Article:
Albany's pitching replacing all license plates with these new "Empire Gold" plates — similar to ones used between 1973 and 1986 — as a safety enhancement, citing increased visibility. Taxpayers, however, are up in arms over the mandatory $25 fee.
"These new plates, in the official colors of the State of New York, will help maintain highway safety, reduce the number of unregistered and uninsured vehicles on our roads, and generate $129 million in General Fund revenue over two years, which will help address the State's financial crisis," said State Commissioner of Motor Vehicles David J. Swarts yesterday. It's that $129 million that people are taking issue with.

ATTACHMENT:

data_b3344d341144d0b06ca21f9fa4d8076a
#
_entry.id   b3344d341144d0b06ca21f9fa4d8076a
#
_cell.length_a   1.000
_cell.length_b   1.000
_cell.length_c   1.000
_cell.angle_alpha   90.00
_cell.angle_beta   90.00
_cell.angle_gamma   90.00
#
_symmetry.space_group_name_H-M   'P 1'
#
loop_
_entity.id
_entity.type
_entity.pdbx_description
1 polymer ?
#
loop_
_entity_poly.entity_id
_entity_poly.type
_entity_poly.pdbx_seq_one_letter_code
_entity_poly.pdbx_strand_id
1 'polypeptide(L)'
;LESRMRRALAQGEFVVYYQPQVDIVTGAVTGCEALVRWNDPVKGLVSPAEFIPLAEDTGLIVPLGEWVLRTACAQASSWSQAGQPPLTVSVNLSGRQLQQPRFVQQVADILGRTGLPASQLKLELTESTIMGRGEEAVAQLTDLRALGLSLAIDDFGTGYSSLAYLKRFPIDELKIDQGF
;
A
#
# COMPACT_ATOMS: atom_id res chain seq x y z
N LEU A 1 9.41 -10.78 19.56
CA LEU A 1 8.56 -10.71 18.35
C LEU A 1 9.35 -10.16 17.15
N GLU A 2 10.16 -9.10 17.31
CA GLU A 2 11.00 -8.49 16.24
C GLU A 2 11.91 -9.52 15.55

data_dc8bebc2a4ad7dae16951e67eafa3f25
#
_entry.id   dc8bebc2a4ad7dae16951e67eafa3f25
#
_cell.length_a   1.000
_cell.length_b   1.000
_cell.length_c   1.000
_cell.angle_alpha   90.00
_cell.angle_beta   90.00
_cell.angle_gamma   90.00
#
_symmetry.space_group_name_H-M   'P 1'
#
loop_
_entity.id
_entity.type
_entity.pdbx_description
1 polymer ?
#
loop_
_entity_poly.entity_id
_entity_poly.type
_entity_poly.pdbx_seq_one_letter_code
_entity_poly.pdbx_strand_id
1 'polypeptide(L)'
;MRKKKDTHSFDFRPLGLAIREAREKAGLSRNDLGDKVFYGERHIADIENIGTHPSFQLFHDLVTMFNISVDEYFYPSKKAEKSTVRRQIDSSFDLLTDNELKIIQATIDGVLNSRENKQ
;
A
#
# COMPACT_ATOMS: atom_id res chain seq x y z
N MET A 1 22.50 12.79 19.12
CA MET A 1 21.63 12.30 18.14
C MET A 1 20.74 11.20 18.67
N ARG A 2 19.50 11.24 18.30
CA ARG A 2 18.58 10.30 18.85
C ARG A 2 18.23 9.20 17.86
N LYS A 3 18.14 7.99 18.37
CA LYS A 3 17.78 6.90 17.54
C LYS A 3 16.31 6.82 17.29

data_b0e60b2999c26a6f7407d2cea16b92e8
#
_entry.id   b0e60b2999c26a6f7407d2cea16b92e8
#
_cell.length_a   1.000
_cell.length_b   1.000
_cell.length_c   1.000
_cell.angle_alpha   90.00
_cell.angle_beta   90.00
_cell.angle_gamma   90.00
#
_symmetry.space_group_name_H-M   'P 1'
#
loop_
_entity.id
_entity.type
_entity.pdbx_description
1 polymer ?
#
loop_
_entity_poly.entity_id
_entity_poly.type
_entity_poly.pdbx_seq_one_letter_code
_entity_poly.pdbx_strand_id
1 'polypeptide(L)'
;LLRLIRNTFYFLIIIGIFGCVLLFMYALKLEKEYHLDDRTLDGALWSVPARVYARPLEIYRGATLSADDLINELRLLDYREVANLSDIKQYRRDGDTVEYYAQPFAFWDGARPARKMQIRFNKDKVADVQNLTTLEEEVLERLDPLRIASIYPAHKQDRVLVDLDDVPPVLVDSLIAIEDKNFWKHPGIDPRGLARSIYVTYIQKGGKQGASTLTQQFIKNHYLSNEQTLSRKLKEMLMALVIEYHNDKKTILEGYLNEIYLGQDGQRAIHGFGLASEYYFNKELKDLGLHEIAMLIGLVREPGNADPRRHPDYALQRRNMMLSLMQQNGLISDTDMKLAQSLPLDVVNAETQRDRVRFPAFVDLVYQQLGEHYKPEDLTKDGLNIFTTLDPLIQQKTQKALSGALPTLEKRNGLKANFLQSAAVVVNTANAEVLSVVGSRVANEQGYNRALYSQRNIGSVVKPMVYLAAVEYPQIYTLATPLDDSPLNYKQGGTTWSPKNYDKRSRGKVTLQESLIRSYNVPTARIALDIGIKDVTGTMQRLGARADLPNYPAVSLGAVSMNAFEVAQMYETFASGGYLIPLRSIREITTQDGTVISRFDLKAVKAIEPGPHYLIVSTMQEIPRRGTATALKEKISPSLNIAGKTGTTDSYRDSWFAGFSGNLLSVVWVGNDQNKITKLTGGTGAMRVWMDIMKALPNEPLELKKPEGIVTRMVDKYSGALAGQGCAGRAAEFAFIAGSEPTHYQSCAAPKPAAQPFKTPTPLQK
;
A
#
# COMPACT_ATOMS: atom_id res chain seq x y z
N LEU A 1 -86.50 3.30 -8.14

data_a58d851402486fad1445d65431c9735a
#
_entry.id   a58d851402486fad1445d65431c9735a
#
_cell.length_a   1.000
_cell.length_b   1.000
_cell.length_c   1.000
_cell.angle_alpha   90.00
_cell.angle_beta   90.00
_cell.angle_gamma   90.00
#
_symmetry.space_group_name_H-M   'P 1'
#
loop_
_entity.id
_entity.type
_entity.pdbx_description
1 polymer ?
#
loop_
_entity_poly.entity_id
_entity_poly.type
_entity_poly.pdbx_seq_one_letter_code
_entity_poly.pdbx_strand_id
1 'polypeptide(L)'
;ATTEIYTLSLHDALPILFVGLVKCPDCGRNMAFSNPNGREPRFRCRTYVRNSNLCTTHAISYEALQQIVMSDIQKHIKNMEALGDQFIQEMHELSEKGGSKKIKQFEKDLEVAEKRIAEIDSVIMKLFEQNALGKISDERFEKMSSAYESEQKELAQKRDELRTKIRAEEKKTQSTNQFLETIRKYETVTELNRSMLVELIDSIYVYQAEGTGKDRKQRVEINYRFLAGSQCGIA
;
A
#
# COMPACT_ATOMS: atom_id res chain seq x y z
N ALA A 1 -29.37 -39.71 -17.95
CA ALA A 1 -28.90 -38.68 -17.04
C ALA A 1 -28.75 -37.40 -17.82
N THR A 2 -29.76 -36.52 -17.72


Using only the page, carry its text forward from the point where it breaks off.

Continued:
Where most private owners will only be responsible for one or two cars' worth of $25 fees, small business owners fear the "plate tax" unfairly targets them. It's hard to understand the kerfuffle over a $25 fee, but multiply that by a fleet of, say, 300 vehicles and you begin to understand the objection. An anti-new NY plate site has already sprung up, NoNewPlates.com, where over 57,000 people have already signed a petition opposing the plate's implementation.
Rather than simply representing a permanent increase to registration fees, the new plates are controversial because they're being added as an additional one-off cost for all motorists. Albany is perceived to have manufactured the need for them, suddenly citing visibility concerns with the old plates seemingly out of the blue (and white).
The plates will begin rolling out in March next year, and will be mandatory with all new vehicle registrations and renewals. The state already raised general license and registration fees 25% in September.